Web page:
Tuesday, July 13, 2010

OK, you bought the boat, now what?

I mentioned before - we spent all winter researching ferro cement, found some information, but we were far from confident.  Almost everyone we talked to had nothing good to say whether they really knew what they were talking about or not.  So many factors could be discouraging - a lot of work, unknown engine issues, no electronics or navigation, and we really didn't have a clue what we were doing. 

Our goal was to find a liveaboard, and the only way we could work toward that was the hard way, with a project boat that would need a lot of work, so here we are.  Put up or shut up!

We wrote the check, signed the papers - still not all that certain, but blundered ahead anyway.  Strangely enough, as soon as the check was written it became a lot less stressful.  The deed was done, the decision was made, now we just had to deal with what we had  done!

My sister's mother-in-law, Alice, took in a couple beggars and let us stay in a building next to her house that had a bedroom and bath.  It was more like her quilting shop area but it was a Godsend.  We weren't sure how long it would be before we could move aboard, or if the boatyard would even allow that.

Thursday, March 23-2006
Good news today, the mechanic put in a fresh battery and the  145 hp Volvo Penta  and 5kw Northern Lights generator started just like brand new!  They were stored well, the previous owner had put them to bed with every intention of working on this project himself, so he did it right!  I have a new found love for all things diesel!  Who would have thought such a miracle possible after sitting that long.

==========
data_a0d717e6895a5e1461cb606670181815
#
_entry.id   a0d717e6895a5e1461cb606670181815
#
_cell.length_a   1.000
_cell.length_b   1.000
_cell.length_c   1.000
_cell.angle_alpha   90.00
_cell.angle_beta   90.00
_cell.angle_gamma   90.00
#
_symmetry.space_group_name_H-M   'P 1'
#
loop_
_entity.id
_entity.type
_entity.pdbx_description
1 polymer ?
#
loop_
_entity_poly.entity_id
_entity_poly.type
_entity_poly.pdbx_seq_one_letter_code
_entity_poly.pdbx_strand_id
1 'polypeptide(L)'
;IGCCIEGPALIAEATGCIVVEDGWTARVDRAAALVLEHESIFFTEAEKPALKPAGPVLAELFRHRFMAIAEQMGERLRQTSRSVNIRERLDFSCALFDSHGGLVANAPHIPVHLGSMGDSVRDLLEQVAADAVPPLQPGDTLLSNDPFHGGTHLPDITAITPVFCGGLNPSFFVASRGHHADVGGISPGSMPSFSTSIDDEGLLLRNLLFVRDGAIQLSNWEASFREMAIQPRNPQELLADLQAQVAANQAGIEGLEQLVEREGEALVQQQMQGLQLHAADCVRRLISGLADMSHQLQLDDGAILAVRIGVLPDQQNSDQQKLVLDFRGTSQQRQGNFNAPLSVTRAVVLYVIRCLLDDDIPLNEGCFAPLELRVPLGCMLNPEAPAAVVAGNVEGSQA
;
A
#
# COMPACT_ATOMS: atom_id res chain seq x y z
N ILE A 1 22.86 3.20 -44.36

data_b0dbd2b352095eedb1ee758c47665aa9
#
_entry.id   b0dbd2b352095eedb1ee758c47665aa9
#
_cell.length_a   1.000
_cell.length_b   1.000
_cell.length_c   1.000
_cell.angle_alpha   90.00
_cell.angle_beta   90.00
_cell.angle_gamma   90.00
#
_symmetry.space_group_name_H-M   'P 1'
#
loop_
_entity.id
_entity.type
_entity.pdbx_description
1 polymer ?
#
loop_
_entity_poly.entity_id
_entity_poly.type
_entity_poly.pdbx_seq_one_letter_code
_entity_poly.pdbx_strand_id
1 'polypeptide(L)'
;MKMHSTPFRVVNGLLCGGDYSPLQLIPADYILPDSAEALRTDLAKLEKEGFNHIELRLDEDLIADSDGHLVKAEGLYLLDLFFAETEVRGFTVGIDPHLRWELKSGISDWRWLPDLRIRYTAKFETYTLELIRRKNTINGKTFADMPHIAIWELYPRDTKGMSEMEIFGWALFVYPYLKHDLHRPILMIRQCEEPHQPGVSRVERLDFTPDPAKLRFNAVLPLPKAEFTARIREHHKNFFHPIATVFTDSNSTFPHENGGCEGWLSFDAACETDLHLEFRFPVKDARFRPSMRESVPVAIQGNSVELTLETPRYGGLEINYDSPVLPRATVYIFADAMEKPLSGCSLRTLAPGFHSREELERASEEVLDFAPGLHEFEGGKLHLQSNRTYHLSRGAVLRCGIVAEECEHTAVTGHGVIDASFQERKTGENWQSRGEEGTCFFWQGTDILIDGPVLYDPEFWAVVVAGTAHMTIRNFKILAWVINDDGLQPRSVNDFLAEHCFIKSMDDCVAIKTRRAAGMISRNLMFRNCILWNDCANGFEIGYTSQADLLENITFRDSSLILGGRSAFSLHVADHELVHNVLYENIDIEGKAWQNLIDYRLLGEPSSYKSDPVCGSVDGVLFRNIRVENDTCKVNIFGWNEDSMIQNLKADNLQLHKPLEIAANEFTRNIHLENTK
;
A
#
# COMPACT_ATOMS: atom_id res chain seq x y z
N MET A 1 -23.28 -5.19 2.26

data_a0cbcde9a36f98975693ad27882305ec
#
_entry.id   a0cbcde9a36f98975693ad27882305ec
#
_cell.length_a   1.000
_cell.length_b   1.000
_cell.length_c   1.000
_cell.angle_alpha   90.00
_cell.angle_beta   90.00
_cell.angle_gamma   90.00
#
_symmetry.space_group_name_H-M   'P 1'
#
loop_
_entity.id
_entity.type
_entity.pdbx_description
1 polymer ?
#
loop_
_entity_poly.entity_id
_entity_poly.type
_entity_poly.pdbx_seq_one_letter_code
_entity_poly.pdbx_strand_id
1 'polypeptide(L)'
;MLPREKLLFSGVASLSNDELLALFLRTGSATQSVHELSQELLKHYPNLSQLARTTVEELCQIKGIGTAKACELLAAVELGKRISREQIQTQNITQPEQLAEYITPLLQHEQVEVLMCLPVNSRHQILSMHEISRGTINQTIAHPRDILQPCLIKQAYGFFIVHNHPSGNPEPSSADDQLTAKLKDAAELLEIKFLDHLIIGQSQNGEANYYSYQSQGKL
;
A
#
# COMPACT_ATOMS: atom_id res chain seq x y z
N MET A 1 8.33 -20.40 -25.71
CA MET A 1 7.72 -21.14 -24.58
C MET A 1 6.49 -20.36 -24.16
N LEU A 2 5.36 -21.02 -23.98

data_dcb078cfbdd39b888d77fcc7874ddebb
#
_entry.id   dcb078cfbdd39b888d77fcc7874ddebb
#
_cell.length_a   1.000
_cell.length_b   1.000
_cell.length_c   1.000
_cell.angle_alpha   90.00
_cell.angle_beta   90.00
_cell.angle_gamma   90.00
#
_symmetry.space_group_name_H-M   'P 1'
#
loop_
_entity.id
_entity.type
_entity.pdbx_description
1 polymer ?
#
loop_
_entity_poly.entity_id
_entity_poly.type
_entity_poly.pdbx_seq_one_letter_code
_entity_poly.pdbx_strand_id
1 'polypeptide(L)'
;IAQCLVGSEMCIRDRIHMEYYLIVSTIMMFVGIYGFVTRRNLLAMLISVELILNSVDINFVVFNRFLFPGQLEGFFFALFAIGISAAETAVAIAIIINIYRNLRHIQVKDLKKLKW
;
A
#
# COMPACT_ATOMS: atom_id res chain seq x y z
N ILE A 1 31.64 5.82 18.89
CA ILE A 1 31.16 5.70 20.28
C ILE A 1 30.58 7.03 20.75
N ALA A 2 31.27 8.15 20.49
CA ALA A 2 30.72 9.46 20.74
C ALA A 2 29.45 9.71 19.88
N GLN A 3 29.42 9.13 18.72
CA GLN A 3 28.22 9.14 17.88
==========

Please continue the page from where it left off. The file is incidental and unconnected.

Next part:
The Dickenson boat stove lit up, propane cooktop and oven lit up all as if it had been used regularly - we finished burning up the propane on board that was probably 10 years old.  The only thing we didn't have success with was the Toyo cabin heater and refrigerator.  We'll investigate those issues later.  The mechanic told us the engine and generator were both high end equipment, worth nearly $16,000,  almost four times what we paid for the boat!   Our original goal was just to find a hull that would stay afloat, so this is all gravy to us.

I shoveled the snow off the deck, piled up junk, and tomorrow a dumpster will be set up next to us so I can pitch it all overboard.  I might start ripping the failed teak off the deck.  Our plan is to skip the fancy deck and paint the surface with a nonskid product.   If I don't want to be a slave to keeping house, I sure am not going to sign up to slave over a huge wooden deck to maintain!

We gained a little confidence with the good news today, and we are getting ready to carry on with some small repairs to the hull and paint.  This is only our first day but it was an encouraging day.  It will be interesting to see what tomorrow brings!

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